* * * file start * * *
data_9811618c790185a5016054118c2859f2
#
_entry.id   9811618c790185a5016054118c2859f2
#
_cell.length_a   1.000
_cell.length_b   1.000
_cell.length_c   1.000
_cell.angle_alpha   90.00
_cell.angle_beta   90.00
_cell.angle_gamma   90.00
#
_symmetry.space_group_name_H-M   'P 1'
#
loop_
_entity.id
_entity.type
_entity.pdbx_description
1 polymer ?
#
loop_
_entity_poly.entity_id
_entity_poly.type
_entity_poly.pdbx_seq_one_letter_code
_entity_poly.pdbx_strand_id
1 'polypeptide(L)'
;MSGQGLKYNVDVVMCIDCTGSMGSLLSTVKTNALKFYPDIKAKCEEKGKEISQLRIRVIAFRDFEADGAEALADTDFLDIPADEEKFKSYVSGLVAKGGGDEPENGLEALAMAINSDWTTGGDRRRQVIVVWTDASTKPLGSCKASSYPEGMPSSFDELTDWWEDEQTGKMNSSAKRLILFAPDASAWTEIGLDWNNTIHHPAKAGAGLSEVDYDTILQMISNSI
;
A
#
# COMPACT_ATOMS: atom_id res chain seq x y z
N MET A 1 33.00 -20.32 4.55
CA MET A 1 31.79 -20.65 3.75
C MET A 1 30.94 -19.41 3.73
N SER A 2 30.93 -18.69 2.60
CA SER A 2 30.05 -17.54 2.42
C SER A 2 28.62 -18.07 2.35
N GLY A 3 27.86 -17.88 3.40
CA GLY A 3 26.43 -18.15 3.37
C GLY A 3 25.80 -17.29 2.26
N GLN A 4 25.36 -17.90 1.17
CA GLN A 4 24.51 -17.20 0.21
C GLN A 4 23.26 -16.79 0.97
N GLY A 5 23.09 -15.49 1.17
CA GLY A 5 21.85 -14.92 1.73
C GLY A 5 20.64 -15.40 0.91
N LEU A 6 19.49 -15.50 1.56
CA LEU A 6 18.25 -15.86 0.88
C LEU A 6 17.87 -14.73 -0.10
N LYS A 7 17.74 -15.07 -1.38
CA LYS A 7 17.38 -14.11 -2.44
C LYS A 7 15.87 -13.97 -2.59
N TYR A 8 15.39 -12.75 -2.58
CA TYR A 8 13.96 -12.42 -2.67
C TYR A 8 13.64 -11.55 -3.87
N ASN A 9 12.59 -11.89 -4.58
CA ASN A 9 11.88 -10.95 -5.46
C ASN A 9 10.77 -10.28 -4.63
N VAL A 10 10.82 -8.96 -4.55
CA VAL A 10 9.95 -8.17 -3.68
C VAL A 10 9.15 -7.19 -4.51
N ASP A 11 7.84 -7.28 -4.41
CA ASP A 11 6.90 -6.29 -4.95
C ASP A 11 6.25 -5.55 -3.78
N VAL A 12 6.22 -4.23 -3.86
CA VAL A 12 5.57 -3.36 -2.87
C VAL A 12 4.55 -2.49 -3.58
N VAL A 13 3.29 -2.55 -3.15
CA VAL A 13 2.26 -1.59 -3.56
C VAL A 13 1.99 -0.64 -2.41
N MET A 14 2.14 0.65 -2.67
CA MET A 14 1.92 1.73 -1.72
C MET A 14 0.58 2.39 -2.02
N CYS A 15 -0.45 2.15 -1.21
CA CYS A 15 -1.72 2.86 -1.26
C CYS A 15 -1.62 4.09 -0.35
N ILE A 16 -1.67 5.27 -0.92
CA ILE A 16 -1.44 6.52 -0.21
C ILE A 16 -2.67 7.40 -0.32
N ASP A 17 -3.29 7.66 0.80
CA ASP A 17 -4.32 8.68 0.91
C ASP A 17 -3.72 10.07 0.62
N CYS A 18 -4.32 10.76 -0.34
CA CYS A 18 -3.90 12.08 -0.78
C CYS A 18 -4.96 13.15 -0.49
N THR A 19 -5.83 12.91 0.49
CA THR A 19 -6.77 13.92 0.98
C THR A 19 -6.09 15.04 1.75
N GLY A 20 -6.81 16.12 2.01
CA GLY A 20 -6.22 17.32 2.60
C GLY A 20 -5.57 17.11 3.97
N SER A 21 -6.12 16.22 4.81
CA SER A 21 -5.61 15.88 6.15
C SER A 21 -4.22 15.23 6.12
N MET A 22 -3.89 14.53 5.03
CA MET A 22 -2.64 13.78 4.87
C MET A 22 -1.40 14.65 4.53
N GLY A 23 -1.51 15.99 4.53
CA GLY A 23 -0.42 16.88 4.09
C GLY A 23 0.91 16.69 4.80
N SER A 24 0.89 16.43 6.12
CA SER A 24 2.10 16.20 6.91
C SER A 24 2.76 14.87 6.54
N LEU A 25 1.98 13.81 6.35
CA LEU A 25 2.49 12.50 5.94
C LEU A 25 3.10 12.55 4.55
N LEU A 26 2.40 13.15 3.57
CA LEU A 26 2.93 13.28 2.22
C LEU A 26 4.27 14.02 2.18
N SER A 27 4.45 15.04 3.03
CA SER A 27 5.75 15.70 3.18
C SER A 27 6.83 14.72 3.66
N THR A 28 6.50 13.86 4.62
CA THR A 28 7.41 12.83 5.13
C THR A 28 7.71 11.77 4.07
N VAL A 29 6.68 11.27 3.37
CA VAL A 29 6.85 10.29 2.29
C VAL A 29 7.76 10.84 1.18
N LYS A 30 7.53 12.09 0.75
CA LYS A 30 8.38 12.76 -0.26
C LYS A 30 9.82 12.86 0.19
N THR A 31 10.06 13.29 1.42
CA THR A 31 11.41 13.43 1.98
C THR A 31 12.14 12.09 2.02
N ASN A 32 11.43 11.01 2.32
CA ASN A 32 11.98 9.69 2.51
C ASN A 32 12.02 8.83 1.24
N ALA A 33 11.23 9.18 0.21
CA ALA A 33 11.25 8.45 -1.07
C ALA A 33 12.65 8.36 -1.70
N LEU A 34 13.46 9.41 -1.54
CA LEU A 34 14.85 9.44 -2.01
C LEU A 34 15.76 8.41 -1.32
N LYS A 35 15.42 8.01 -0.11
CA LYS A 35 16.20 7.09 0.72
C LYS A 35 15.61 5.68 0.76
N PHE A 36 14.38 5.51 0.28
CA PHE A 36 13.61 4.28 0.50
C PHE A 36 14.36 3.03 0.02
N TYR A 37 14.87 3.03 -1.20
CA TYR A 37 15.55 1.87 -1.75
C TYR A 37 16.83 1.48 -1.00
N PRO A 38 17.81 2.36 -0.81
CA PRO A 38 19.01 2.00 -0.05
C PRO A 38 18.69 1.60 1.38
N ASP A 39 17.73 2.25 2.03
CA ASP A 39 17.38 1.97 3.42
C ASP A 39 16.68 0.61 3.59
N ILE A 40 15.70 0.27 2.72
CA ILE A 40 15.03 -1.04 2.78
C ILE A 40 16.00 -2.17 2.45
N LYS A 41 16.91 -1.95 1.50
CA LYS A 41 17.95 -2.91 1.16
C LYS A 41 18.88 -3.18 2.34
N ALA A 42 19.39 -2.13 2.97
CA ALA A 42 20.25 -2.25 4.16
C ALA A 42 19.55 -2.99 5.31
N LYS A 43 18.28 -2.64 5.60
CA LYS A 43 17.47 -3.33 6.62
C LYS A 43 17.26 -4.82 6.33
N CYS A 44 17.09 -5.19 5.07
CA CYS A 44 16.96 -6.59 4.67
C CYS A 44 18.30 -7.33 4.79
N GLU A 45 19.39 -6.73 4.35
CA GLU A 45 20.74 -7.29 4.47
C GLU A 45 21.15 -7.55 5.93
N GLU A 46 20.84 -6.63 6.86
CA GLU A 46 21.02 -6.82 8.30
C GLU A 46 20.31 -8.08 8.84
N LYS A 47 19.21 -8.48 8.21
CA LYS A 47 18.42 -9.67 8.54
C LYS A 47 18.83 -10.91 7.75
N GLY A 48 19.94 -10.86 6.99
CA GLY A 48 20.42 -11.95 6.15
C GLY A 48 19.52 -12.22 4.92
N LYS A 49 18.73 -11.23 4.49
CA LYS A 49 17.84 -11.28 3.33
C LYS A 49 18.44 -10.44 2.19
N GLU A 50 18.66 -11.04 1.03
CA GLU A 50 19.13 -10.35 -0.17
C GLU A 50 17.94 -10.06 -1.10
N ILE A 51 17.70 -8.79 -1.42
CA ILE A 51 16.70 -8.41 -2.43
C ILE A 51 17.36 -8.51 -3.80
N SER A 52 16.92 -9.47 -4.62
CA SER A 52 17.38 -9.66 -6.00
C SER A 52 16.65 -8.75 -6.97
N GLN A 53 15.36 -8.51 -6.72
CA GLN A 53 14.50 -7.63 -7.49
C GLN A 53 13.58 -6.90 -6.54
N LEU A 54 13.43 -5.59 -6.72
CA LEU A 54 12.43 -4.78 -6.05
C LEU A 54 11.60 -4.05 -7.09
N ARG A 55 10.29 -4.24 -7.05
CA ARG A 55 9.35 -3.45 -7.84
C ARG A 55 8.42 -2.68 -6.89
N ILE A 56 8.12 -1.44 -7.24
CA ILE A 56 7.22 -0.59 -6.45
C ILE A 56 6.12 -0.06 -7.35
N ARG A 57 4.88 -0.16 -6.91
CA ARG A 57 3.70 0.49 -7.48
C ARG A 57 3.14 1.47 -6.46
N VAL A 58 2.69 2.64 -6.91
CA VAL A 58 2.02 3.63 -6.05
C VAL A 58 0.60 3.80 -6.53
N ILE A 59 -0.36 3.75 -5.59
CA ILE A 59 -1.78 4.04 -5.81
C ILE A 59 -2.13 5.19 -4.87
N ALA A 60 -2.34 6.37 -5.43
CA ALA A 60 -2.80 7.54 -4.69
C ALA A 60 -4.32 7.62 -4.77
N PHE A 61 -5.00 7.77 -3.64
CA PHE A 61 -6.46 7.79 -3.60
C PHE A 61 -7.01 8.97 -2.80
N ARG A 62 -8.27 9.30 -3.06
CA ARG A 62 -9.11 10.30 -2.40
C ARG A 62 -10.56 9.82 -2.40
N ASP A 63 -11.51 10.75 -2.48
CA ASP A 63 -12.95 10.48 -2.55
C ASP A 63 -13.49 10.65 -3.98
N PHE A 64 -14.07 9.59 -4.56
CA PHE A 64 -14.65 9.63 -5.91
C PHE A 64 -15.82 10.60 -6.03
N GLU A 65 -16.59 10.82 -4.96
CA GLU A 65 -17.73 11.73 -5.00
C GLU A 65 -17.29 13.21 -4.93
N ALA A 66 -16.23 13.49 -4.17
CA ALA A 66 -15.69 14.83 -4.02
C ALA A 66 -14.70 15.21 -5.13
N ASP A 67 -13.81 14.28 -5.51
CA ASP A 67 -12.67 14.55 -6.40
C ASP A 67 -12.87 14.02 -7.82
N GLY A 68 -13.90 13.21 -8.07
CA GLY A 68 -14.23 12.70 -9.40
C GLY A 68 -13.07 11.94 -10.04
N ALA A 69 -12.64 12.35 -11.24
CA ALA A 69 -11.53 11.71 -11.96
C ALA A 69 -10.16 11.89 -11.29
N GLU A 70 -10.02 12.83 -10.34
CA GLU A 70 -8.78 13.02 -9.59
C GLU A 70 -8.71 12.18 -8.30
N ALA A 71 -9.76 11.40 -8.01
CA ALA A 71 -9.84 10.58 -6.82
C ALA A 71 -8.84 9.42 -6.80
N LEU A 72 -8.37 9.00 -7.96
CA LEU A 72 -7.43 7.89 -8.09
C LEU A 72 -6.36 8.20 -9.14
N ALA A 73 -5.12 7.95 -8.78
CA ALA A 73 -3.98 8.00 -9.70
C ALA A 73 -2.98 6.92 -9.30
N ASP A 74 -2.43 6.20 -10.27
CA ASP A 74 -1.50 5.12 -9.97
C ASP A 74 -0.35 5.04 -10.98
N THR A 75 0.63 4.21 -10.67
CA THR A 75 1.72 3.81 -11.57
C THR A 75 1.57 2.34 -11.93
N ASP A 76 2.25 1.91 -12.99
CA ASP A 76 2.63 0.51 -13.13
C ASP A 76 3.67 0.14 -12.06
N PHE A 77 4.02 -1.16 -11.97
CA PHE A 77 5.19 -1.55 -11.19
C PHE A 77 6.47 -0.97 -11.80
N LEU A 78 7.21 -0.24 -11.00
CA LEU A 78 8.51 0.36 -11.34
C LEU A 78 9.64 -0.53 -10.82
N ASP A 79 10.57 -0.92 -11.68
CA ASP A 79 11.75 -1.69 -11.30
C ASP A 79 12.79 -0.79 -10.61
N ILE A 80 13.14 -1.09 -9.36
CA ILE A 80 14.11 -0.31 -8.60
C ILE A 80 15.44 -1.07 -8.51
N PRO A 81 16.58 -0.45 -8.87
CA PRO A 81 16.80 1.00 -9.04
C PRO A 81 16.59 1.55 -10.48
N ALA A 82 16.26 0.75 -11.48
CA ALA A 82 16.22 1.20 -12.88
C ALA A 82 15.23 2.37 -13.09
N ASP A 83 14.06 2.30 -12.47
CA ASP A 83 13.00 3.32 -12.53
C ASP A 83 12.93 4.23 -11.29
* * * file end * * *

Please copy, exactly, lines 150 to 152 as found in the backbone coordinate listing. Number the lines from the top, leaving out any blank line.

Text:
C ILE A 40 16.00 -2.17 2.45
N LYS A 41 16.91 -1.95 1.50
CA LYS A 41 17.95 -2.91 1.16